Sometimes our wildlife gets a little too close for comfort, as we discovered one spring when a raccoon decided that our attic would be the perfect spot to set up her nursery. Telltale sounds in the night led my husband to set up video cameras to survey the nocturnal goings-on. Yes, the joyous sight of a mother raccoon and her babies was captured on film for us to enjoy. I will never forget the fun of being in Arizona with the family for Spring Break, and watching footage of momma raccoon wiggle and shimmy her furry backside into a tiny hole in our shake shingle roof in Long Grove. The wildlife “experts” that we hired to relocate the varmints conveniently left their ladder against our roof for easy overnight critter access. Party at the Underwood’s while they are out of town! We even posted a video of it on youtube—raccoons are REALLY good at climbing a ladder.

Despite the occasional crazy mishap with our local creatures, I really do love being where the wild things are. One of the joys of living in our Village is having the opportunity to observe nature up close and personal. Wildlife can be unpredictable, but also endlessly fascinating.

The Grove Trotters

Grove Trotters (L to R) Carolyn Denaro, Rosemary Thalanany, Marie Roth, and Angie Underwood on a walk in October, 2014.

Grove Trotters (L to R) Carolyn Denaro, Rosemary Thalanany, Marie Roth, and Angie Underwood on a walk in October, 2014.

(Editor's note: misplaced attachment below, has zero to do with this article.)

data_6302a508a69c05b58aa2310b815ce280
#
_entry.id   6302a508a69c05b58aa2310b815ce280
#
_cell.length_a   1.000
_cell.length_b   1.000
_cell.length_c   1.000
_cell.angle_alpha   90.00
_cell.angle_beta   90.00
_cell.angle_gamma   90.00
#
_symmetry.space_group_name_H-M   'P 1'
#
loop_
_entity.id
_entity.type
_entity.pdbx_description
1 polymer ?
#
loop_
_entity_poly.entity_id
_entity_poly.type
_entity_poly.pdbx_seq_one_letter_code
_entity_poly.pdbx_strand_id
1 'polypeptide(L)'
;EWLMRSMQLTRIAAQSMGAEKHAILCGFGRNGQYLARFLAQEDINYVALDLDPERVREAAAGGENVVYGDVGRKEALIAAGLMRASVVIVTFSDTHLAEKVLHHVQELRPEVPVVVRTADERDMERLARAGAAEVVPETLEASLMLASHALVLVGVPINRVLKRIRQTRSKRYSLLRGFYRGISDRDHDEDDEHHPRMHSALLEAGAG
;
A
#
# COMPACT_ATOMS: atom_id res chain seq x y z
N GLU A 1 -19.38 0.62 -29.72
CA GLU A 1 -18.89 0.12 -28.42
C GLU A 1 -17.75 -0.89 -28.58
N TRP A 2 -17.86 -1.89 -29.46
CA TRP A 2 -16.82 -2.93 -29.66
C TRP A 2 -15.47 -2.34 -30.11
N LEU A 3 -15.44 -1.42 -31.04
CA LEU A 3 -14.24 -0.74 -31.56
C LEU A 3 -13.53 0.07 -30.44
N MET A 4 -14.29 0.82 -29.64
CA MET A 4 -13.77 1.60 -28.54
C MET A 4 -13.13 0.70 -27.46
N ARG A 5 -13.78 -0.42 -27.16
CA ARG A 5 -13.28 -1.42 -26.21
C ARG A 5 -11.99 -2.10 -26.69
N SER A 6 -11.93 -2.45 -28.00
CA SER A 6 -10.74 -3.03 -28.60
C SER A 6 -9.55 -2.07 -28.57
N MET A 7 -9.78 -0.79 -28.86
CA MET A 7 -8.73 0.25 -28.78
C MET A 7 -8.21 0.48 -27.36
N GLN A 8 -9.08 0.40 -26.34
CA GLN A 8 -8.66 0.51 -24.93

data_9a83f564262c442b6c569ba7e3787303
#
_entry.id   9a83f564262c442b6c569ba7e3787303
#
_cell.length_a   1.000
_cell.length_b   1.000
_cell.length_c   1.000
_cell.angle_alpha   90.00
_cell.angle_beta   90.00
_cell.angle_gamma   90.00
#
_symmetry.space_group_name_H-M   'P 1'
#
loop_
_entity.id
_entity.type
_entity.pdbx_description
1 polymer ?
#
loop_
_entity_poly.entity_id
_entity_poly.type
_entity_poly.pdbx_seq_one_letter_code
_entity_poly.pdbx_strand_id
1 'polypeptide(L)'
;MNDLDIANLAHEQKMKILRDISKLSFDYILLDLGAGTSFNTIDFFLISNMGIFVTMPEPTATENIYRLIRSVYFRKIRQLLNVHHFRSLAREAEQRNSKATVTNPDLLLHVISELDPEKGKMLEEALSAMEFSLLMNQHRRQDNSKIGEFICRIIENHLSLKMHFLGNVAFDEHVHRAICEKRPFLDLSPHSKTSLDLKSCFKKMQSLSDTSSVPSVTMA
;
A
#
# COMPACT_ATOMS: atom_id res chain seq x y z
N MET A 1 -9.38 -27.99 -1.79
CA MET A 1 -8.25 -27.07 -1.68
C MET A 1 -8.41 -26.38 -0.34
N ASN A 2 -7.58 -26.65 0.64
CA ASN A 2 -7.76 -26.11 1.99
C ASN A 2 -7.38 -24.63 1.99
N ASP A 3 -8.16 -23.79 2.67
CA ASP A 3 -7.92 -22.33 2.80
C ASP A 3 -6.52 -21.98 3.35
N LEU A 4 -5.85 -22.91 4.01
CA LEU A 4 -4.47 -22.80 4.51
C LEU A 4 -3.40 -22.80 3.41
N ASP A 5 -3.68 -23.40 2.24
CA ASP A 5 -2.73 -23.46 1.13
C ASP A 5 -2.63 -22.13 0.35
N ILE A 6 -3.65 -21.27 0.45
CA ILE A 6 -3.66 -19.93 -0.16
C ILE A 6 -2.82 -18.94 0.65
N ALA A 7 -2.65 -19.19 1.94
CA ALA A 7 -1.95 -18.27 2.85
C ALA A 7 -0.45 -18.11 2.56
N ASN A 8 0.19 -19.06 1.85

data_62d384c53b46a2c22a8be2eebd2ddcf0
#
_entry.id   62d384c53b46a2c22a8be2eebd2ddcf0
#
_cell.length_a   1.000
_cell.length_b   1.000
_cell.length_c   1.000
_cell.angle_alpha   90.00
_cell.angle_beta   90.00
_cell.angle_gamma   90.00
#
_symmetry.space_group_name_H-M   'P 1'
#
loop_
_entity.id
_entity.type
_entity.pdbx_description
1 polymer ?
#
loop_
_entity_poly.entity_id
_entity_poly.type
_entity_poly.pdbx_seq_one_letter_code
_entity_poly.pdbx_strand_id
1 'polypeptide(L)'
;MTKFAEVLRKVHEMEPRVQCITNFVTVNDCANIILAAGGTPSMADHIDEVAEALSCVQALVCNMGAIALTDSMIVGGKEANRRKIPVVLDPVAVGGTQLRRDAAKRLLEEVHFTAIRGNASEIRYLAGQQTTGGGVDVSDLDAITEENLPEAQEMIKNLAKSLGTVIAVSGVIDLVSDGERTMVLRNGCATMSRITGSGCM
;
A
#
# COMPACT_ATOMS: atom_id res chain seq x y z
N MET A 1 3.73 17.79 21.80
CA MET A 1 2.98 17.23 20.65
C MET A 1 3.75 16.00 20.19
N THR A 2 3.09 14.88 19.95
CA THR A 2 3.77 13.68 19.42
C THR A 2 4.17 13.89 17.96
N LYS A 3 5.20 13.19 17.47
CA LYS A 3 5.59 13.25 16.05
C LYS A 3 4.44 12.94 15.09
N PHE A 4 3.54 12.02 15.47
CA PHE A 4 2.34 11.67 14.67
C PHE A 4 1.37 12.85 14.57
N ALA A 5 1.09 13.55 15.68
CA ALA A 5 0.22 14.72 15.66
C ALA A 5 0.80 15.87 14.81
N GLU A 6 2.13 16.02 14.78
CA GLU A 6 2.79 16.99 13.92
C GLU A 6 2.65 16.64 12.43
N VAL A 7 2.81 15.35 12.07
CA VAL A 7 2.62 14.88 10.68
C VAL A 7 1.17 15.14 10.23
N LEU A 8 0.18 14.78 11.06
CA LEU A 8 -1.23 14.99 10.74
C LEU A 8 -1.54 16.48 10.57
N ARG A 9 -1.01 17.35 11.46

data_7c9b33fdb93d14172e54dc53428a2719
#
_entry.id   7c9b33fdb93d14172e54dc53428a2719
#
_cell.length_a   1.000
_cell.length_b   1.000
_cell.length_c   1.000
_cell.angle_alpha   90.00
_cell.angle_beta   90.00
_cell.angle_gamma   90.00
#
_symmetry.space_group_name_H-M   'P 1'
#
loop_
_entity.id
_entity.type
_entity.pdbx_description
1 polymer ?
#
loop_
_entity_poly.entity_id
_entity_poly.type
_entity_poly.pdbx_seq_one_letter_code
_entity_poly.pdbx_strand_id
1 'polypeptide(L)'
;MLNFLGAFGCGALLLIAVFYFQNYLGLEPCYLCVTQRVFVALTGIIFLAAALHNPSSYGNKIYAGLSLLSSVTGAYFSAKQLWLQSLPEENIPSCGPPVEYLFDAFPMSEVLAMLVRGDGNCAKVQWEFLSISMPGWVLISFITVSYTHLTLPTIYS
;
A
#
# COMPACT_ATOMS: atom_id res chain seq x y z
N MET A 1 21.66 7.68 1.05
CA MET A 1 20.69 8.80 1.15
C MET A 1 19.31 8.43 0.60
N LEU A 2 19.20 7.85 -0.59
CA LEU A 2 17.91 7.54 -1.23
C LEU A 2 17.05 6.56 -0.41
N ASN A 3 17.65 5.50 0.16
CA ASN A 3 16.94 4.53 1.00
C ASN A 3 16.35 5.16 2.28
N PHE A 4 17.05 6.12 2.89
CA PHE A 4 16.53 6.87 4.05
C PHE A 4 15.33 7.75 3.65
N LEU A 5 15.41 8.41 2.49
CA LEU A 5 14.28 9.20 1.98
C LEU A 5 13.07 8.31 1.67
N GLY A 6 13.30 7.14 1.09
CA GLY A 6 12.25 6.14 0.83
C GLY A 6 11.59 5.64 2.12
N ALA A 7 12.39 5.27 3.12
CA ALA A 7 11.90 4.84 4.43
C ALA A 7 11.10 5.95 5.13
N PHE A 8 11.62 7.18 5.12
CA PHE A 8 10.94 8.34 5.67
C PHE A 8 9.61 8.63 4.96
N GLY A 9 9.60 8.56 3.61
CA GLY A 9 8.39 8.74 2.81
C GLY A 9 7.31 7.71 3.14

What is better than a springtime walk in a woodland; gazing at the blooms of the redbuds and virginia bluebells and listening to the songs of the spring peepers? Having a Grove Trotter or two for company, that’s what!  The creative name for our Long Grove walking group is courtesy of resident Renee Clark, who first organized a number of ladies under this name to participate in a breast cancer walk in Chicago over a decade ago.  That group disbanded, but several years later reorganized with the help of the Neighbors and Newcomers Club to form a weekly walking group to explore the many forest preserve trails and neighborhood pathways in and around Long Grove. Our group is informal, fluid, and members join in as they are able. We are fortunate to have some great local places to get out and enjoy nature, but as women, we all know that there is safety in numbers.  Plus, it makes us less likely to skip the exercise if we know a buddy is waiting to also hit the trail. And of course, there is the gossip…I mean, lively conversation to make the time pass more quickly!  My first experience speaking up at a Village Board meeting was due to the Grove Trotters.  Several of our members came to a meeting to ask the Trustees to allocate funds to help pave and extend a walking path on south Schaeffer Road.  And it worked!  The Village supported that path improvement almost 10 years ago, and this summer we are using grant funds to connect the Schaeffer Road trail to the Buffalo Creek Forest Preserve.  I’m looking forward to exploring this new pathway in the fall with my Grove Trotter friends.  This spring we are working on our daily 10,000 steps in Heron Creek Forest Preserve, Stillman Nature Preserve, Reed-Turner Woodland, and several neighborhood paths in Long Grove.  If you would like to join the Grove Trotters for a walk, contact me via email and I will let you know the time and meeting place for our next outing. Get moving, enjoy the woodland wildflowers, and you might meet a new neighbor in the process!